Seismologists find seismic signals from Antarctic ice stream

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Washington, June 5 : Seismologists have found seismic signals from a giant river of ice in Antarctica, each one equivalent to a magnitude seven earthquake. The signals have been found by Douglas A. Wiens from Washington University, and colleagues at Pennsylvania State University and Newcastle University in the United Kingdom.

They combined seismological and global positioning system (GPS) analyses to reveal the two bursts of seismic waves from an ice stream in Antarctica every day, each one equivalent to a magnitude seven earthquake.

The ice stream is essentially a giant glacier 60 miles wide and one-half mile thick.

The data shows that the river of ice moves about 18 inches within ten minutes, remains still for 12 hours, then moves another eighteen inches. Each time it moves, it gives off seismic waves that are recorded at seismographs all around Antarctica, and even as far away as Australia.

Seismic waves from what are loosely called "glacial earthquakes," mainly near Greenland, were originally reported in 2003, and the numbers have been increasing in recent years.

The new results show that at least some of the glacial earthquakes are produced by sudden sliding of large ice sheets.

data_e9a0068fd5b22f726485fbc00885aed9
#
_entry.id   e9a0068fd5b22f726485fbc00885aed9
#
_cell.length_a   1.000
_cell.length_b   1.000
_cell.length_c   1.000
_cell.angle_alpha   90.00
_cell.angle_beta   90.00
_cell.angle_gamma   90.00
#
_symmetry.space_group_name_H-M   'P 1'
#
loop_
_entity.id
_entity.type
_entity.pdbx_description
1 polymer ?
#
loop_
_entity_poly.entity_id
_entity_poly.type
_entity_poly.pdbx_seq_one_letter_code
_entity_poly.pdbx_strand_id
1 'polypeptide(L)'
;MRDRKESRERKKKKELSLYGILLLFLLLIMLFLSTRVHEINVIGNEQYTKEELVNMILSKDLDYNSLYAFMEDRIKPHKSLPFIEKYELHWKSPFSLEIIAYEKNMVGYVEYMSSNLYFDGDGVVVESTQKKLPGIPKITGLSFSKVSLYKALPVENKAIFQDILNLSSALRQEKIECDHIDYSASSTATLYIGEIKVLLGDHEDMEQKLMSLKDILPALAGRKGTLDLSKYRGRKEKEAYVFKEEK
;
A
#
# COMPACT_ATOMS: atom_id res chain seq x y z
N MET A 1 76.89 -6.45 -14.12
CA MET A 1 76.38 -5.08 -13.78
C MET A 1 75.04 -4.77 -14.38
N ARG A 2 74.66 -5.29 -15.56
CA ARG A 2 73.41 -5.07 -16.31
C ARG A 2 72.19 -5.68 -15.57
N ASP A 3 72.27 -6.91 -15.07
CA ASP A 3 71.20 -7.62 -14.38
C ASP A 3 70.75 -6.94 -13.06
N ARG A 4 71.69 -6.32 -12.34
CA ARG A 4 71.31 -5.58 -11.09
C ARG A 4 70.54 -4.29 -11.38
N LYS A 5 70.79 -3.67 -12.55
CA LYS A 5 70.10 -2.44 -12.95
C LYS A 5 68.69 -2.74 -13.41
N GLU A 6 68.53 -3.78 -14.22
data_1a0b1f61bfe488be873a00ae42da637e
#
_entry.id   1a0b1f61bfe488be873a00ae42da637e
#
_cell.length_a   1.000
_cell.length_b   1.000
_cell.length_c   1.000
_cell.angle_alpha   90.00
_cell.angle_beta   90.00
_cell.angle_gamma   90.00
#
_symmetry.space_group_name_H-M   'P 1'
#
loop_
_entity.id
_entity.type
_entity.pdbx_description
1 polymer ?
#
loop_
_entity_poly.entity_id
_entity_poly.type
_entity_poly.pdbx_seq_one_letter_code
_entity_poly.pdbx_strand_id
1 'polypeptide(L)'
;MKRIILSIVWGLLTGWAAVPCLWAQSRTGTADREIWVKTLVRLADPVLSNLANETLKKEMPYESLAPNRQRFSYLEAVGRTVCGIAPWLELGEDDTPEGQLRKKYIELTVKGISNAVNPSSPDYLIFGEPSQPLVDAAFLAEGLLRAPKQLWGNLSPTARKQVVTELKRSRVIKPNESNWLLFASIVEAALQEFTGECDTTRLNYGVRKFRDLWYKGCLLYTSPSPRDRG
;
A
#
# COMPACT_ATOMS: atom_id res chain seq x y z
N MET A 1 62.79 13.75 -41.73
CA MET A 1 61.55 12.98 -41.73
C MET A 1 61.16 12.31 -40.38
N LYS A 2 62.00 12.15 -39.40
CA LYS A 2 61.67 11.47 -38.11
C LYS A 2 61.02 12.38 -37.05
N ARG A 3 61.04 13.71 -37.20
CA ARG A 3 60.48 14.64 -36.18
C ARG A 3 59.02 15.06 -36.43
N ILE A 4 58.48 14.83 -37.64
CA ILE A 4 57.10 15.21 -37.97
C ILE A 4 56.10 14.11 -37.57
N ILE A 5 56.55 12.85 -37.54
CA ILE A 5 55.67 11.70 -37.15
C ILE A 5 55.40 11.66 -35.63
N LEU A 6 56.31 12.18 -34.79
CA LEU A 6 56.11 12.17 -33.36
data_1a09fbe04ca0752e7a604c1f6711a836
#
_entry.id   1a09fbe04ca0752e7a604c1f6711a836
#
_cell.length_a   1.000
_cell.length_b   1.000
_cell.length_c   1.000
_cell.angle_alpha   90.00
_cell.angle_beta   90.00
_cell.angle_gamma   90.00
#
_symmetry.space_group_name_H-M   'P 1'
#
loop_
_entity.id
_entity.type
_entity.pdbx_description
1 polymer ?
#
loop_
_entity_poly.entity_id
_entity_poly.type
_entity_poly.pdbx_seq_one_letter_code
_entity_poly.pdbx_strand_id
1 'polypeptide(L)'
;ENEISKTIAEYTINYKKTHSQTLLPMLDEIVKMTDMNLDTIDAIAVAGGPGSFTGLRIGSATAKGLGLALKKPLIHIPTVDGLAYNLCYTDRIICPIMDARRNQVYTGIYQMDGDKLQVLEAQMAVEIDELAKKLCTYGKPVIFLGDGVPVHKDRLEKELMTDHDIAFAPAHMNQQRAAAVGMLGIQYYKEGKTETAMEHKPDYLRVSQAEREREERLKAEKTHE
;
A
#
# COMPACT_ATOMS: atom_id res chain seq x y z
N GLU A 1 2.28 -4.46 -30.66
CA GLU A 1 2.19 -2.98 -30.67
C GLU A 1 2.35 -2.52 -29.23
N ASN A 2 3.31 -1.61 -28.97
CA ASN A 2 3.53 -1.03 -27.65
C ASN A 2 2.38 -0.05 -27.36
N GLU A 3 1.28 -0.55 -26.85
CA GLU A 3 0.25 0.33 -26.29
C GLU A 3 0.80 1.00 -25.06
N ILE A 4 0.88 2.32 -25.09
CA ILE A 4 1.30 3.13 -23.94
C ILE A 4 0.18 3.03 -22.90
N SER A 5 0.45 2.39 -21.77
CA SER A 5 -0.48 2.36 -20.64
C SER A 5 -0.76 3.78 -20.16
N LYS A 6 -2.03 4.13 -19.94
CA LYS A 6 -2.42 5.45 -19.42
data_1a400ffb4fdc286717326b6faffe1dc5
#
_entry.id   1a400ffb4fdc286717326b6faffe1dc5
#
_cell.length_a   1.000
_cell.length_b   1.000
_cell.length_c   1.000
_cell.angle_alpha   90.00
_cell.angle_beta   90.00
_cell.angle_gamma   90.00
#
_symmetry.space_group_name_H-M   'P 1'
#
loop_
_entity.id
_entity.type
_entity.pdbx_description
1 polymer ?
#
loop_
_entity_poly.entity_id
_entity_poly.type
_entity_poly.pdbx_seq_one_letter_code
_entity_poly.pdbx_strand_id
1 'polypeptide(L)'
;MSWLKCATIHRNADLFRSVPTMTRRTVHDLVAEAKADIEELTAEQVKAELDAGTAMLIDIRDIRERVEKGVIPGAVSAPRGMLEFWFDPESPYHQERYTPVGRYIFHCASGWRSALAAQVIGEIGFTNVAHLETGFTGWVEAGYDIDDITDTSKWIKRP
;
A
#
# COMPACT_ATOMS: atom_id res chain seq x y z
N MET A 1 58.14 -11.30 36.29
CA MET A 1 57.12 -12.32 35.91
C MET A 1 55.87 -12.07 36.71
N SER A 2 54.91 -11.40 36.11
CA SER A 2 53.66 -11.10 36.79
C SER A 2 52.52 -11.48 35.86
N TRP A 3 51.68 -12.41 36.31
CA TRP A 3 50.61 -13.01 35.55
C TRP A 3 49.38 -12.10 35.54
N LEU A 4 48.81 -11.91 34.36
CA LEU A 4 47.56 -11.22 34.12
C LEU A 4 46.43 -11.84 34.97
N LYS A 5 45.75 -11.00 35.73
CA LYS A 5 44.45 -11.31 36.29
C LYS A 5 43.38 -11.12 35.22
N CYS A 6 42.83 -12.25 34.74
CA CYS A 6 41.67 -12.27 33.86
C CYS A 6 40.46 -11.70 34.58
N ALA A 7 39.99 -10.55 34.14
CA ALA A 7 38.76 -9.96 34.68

GPS instruments placed directly on the ice stream can detect where slipping motion begins and where it stops.

Scientists describe the motion as "stick-slip", which is the classic motion of earthquakes, occurring when the area around a fault moves slowly but the fault is stuck, remaining stationary until the stress builds up and the fault finally slips.

The data shows that the slip always starts from the same spot on the bed of the ice stream, what glaciologists call a "sticky" spot, which has more friction than the surrounding part of the bed.

According to Wiens, by some measures, the seismic impact is equivalent to a very large earthquake, but it doesn't feel like it because the movement is much slower than a real earthquake.

"The data look an awful lot like an earthquake, but the slip lasts for 10 minutes, while on the other hand an earthquake of this size would last for just ten seconds," he said.

"I guess you could call it an earthquake at glacial speed. This is very strange behavior, and we need to understand more about it," he added.

Wiens said that it is important to understand the physics behind what is controlling the speed of the ice streams.

"We need to understand what controls the speed of the ice streams, because that will affect how fast the ice in Antarctica will go away and sea level will rise as global warming melts the West Antarctic Ice Sheet," he said.

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